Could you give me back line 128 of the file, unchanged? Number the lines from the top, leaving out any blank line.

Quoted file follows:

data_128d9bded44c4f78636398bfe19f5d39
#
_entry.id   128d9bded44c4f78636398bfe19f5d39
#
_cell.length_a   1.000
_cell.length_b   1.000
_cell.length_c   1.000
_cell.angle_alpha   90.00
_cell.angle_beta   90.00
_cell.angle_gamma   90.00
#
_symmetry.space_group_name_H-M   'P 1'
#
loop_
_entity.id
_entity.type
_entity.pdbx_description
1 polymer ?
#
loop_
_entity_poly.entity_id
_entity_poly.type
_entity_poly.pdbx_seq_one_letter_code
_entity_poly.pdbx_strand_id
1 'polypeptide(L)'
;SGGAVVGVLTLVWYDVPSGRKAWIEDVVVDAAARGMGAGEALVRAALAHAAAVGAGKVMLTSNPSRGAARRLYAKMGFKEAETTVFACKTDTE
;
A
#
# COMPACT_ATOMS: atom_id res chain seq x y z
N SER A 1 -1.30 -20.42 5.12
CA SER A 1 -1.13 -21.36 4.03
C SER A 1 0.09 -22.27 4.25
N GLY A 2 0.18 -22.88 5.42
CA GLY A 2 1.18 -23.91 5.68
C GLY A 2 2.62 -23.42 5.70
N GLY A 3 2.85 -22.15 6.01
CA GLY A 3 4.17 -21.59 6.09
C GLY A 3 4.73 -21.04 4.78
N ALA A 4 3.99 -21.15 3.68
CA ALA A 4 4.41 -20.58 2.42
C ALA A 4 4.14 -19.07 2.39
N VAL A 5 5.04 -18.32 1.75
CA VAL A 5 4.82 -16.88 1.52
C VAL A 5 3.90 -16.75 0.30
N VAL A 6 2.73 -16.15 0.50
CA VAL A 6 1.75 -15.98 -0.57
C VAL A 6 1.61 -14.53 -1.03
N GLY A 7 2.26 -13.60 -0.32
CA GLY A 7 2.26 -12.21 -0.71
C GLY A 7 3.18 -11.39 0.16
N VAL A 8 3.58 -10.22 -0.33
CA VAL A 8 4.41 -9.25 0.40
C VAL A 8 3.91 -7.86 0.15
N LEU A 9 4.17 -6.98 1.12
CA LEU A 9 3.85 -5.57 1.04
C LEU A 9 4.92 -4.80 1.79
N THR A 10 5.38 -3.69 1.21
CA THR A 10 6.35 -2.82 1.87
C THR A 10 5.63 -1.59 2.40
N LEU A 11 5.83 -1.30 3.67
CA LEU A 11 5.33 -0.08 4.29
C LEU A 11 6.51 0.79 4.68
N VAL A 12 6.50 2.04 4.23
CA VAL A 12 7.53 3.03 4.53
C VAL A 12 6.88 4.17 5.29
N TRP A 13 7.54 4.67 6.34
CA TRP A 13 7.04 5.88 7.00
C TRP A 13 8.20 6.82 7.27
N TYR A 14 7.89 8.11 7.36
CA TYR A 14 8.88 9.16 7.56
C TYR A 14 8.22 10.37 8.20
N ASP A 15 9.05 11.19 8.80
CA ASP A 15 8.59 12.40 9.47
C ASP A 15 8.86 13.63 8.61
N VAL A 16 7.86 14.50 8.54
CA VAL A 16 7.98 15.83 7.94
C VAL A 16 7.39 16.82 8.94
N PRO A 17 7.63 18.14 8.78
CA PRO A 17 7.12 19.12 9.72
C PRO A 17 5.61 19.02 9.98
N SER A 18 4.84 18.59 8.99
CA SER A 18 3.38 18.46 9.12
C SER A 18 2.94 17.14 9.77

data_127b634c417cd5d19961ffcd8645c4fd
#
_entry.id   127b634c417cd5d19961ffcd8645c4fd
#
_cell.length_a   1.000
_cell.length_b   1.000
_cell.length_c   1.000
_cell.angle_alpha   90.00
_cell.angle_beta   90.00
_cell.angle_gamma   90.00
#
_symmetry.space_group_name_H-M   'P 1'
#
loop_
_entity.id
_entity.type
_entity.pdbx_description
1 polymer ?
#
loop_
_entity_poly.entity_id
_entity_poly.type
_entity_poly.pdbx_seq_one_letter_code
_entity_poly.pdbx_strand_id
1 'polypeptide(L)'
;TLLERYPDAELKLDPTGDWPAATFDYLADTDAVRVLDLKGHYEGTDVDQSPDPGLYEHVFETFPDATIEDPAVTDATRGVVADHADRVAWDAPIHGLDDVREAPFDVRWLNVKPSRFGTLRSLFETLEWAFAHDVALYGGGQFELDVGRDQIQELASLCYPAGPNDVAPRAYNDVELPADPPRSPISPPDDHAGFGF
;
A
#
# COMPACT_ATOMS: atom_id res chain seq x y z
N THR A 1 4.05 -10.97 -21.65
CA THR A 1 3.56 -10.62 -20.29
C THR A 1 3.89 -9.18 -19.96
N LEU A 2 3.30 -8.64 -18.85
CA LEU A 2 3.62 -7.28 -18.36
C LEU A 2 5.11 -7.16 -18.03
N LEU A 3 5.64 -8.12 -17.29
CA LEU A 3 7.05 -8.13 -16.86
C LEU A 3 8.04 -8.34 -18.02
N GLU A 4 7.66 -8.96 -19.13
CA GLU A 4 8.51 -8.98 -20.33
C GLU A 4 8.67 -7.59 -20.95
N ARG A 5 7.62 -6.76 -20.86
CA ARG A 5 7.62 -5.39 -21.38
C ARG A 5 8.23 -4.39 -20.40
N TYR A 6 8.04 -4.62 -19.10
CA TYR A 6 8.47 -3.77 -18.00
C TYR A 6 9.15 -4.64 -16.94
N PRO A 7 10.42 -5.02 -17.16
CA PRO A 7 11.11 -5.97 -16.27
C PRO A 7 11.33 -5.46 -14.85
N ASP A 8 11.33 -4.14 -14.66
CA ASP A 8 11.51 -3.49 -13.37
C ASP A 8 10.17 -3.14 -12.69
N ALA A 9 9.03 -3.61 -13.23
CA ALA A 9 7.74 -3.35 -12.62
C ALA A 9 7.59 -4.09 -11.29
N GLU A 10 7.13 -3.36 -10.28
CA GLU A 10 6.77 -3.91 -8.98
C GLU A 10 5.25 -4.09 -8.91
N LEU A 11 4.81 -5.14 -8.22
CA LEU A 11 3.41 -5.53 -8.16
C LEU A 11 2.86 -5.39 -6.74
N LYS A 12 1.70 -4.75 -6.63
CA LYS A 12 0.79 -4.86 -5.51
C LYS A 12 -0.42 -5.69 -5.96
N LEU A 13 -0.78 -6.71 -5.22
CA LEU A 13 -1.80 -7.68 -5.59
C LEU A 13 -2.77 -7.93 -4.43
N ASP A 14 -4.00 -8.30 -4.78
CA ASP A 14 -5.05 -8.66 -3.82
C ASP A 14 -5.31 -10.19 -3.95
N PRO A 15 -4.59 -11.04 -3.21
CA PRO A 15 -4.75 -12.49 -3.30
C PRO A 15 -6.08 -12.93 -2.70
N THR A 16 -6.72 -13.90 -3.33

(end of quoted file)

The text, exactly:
CA ARG A 5 7.62 -5.39 -21.38